Nutritional Quality at Eight U.S. Fast-Food Chains

14-Year Trends


      Frequent consumption of fast-food menu items that are high in fat, sugar, and sodium contribute to poor dietary quality, increasing individuals’ risk for diet-related chronic diseases.


      To assess 14-year trends in the nutritional quality of menu offerings at eight fast-food restaurant chains in the U.S.


      Data on menu items and food and nutrient composition were obtained in 2011 from archival versions of the University of Minnesota Nutrition Coordinating Center Food and Nutrient Database for eight fast-food restaurant chains. In this database, ingredient and nutrition information for all foods sold by the fast-food restaurants were updated biannually between 1997/1998 and 2009/2010. Healthy Eating Index (HEI)-2005 scores were calculated for each restaurant menu as a measure of the extent to which menu offerings were consistent with Dietary Guidelines for Americans and compared over time.


      Of a possible index total of 100 (healthiest), the HEI-2005 score across all eight fast-food restaurants was 45 in 1997/1998 and 48 in 2009/2010. Individually, restaurant scores in 1997/1998 ranged from 37 to 56 and in 2009/2010 ranged from 38 to 56. The greatest improvements in nutritional quality were seen in the increase of meat/beans, decrease in saturated fat, and decrease in the proportion of calories from solid fats and added sugars. The HEI-2005 score improved in six restaurants and decreased in two.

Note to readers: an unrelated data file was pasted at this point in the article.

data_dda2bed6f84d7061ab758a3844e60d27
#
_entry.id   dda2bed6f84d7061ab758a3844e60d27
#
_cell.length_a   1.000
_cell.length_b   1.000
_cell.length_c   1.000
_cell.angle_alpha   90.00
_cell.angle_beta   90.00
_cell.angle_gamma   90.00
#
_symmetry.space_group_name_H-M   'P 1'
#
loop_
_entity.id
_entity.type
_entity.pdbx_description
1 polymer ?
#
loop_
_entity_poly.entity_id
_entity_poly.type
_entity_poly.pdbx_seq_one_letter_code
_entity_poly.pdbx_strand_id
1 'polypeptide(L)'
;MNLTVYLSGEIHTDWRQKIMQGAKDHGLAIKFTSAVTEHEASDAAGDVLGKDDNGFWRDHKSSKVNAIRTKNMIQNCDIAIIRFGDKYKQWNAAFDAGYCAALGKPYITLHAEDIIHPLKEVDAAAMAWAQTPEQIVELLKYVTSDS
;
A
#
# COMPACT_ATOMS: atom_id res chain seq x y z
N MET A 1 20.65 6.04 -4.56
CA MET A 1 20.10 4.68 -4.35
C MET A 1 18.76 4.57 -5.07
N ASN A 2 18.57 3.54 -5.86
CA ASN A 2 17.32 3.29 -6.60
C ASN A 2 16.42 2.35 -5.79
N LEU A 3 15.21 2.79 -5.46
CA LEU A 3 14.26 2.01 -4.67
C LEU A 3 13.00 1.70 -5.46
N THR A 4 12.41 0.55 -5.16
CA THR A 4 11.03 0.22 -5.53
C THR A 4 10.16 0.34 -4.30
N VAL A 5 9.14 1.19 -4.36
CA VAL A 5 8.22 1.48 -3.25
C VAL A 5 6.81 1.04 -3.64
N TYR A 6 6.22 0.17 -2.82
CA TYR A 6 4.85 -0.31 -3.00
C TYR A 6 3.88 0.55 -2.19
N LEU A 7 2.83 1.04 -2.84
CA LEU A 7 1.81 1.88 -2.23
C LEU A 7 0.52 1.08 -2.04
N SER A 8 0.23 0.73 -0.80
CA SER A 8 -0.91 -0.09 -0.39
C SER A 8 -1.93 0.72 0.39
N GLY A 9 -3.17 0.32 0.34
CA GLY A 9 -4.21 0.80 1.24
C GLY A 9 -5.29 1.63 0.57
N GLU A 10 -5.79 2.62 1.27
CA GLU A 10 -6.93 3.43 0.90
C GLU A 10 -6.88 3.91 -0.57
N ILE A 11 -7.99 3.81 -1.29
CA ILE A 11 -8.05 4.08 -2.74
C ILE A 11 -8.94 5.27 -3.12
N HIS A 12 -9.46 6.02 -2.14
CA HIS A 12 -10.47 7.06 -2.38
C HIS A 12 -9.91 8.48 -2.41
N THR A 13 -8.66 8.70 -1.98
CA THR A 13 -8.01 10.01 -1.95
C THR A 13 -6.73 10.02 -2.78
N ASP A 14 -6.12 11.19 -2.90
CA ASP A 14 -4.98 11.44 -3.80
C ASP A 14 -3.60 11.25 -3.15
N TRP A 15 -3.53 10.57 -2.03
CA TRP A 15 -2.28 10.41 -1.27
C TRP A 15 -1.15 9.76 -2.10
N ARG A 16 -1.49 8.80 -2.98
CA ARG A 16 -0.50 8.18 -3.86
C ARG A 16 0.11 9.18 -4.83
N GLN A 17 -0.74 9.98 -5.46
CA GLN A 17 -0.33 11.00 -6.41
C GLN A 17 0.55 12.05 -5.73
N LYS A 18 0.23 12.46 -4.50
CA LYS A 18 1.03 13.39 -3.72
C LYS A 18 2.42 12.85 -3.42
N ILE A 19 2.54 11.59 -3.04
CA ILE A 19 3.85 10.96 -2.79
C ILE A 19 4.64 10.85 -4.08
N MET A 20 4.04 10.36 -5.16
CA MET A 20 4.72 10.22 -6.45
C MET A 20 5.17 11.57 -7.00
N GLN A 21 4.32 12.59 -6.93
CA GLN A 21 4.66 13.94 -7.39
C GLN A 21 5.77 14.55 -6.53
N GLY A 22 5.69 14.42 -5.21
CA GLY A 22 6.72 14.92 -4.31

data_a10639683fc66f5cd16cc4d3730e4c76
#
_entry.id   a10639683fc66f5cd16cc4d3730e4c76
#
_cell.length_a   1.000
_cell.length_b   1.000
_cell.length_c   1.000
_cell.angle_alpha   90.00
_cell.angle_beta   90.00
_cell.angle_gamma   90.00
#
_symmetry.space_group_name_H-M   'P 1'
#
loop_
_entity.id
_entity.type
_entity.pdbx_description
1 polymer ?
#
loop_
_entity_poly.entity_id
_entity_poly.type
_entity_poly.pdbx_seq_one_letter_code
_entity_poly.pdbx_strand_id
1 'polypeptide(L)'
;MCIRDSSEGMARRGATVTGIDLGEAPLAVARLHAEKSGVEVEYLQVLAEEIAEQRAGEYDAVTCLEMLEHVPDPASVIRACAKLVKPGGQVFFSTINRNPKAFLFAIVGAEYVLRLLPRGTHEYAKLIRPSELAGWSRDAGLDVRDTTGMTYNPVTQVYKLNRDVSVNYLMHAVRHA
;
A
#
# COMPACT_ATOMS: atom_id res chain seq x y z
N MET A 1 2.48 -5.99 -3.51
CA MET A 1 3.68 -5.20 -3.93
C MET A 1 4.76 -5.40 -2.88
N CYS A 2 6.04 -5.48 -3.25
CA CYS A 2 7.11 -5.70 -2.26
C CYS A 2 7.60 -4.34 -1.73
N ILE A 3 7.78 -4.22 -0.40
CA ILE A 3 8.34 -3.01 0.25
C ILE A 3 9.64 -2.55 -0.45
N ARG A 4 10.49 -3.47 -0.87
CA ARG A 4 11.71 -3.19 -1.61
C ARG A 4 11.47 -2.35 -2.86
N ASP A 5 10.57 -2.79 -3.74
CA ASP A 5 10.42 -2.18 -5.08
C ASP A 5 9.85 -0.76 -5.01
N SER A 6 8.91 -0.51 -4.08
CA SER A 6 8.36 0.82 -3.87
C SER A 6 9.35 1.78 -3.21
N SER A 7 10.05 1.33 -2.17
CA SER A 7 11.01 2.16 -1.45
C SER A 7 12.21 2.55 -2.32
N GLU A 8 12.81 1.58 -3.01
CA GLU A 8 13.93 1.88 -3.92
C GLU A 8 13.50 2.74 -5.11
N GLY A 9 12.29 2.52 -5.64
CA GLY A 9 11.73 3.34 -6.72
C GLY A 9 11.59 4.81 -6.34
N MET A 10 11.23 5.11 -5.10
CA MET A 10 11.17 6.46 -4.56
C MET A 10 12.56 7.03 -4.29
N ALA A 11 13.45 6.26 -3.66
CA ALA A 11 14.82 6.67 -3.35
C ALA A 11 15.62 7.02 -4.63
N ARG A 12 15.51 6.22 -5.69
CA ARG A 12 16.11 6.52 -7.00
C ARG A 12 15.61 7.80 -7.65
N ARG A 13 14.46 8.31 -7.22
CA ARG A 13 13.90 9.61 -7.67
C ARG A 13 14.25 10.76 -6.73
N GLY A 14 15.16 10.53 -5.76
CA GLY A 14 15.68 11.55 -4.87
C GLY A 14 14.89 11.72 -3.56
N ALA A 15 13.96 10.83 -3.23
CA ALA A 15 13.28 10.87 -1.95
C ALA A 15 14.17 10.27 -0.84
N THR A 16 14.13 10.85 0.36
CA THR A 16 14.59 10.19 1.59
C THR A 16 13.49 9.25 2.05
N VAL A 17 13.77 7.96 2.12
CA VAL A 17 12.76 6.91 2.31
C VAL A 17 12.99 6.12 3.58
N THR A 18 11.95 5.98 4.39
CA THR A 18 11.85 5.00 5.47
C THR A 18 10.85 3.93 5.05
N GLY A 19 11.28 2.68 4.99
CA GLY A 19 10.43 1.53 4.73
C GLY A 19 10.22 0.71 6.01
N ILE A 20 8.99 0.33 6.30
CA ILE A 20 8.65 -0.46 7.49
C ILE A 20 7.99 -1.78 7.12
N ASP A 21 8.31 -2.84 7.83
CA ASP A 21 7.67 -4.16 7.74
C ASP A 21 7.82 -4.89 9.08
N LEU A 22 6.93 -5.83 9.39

The nutritional quality of menu offerings at fast-food restaurant chains included in this study increased over time, but further improvements are needed. Fast-food restaurants have an opportunity to contribute to a healthy diet for Americans by improving the nutritional quality of their menus.
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      Linked Article

      • Nutritional Quality of Menu Offerings at Eight Fast-Food Chains in the U.S.: A Commentary
        American Journal of Preventive MedicineVol. 44Issue 6
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          In this issue of the American Journal of Preventive Medicine, Hearst and colleagues1 use the U.S. Department of Agriculture (USDA)’s Healthy Eating Index to provide a much-needed assessment of the nutritional quality of fast food and evaluate how it has changed over 14 years. Their results show that the nutritional quality of fast food has improved little over the last decade, rising a mere three points out of a 100-point scale. This tiny increase is disappointing, and a bit surprising, given the many pronouncements by companies that they have added healthier menu options, switched to healthier cooking fats, are reducing sodium, and are touting other changes in company press releases and advertising.
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